Dripps's Criminal Procedure: Rights and Remedies in Police Investigations

Foundation Press
Primary Subject
Criminal Procedure
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This casebook on investigative criminal procedure takes a fresh and uniquely contemporary doctrinal approach. It begins with enough history to enable students to follow the historical arguments that pervade the Supreme Court’s great landmarks. Those landmarks receive extensive coverage. Scholarly lower-court opinions, however, often are used as force-multipliers, to synthesize and apply the ever-growing Supreme Court case law. Many of these opinions arose from civil actions, illustrating Section 1983 litigation even before the extensive chapter on constitutional remedies. That chapter deals with the exclusionary rule, but also with 1983 and Bivens suits. Institutional reform injunctions—the most dramatic development in the field in decades—receive extensive treatment. Brief but detailed Notes introduce pertinent academic literature, including empirical findings on stop-and-frisk and institutional reform injunctions, systemic feedback loops, the philosophical basis of the privilege against self-incrimination, and the role of race—past and present—in the law of criminal procedure.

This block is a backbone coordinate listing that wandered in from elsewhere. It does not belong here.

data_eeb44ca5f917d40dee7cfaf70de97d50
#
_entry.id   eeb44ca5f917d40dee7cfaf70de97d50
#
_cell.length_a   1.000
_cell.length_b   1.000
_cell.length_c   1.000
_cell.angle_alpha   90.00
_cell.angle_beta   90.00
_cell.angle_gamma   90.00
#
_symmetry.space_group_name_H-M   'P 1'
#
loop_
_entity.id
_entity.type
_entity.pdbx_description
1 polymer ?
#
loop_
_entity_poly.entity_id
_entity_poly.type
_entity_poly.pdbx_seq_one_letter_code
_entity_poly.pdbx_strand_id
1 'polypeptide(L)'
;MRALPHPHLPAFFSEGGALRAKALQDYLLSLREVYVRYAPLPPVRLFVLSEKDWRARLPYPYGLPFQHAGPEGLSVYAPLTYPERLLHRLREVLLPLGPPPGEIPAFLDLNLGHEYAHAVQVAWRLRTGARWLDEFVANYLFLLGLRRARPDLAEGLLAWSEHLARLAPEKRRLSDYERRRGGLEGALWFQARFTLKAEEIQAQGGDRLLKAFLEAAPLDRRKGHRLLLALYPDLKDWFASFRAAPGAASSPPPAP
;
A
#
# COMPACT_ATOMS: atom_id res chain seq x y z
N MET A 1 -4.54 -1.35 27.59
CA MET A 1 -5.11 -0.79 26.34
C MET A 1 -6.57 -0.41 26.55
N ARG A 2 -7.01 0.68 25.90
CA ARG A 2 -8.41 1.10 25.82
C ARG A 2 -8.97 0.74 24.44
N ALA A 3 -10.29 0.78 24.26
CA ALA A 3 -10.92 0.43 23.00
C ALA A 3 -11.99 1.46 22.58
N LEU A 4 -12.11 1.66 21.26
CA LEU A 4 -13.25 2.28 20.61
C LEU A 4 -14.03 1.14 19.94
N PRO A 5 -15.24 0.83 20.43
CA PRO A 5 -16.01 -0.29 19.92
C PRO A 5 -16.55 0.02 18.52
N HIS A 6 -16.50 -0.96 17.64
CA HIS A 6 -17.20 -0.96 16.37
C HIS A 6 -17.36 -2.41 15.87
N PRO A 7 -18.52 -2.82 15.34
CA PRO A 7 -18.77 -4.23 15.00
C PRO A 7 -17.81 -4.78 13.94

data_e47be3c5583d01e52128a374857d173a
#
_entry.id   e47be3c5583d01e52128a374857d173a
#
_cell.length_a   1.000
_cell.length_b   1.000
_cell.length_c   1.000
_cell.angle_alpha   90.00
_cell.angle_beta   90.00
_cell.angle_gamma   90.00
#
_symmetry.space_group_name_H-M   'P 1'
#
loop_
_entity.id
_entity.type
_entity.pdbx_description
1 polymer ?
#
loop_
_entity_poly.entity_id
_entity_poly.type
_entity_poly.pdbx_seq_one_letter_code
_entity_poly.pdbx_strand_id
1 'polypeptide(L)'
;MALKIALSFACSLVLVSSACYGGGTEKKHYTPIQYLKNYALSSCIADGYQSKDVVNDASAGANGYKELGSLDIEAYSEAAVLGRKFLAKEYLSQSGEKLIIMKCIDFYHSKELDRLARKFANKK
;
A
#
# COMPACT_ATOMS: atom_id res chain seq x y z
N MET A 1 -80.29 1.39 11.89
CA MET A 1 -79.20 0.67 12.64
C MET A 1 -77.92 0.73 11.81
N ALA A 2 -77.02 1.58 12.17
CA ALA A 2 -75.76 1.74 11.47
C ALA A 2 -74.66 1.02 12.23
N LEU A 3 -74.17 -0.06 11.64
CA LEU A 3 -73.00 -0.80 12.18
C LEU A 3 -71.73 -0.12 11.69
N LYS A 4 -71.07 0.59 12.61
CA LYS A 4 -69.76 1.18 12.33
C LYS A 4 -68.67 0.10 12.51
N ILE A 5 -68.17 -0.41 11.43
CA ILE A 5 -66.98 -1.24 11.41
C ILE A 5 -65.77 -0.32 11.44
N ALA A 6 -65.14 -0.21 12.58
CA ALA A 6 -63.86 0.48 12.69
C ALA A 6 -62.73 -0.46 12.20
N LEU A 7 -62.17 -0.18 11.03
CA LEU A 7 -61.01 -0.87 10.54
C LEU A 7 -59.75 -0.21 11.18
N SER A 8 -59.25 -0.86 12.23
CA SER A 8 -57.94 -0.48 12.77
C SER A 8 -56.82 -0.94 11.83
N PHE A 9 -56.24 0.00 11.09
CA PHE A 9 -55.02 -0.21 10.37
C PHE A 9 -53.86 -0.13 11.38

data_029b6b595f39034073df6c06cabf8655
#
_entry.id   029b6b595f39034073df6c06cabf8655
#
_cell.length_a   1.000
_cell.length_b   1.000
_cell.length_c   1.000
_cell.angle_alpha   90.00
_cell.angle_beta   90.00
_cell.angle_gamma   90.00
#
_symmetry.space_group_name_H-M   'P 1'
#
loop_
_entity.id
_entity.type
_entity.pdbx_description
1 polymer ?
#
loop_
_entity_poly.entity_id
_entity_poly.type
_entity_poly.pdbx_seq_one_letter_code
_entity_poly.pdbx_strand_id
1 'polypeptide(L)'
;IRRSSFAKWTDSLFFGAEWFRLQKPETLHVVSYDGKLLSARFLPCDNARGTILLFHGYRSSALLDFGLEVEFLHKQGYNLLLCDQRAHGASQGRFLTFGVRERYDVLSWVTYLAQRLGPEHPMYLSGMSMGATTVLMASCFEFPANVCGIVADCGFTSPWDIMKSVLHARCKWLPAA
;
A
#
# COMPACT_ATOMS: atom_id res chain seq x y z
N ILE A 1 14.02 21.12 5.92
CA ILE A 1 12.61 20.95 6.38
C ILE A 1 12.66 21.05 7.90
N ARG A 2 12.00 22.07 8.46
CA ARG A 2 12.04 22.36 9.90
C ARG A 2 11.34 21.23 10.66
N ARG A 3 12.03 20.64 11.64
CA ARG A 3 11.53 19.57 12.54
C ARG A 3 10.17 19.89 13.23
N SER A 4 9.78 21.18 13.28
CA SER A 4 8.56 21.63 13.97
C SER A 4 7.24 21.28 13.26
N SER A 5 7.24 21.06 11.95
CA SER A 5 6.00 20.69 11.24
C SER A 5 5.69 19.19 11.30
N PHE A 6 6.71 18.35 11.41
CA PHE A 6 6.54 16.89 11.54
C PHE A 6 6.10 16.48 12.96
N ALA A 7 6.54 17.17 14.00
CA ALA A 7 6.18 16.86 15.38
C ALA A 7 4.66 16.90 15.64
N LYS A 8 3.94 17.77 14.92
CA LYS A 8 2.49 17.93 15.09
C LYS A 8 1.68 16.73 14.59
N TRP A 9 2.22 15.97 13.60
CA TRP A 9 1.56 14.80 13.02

Prior books emphasize the Supreme Court’s decisions applying the constitutional exclusionary rules. This understandable focus comes at a price. Too little attention is paid to the origins of our constitutional rights or to remedies for institutional violence as distinct from invasions of privacy. The prevailing focus on the e-rule risks devoting the whole course to only part (admittedly a very important part) of the law.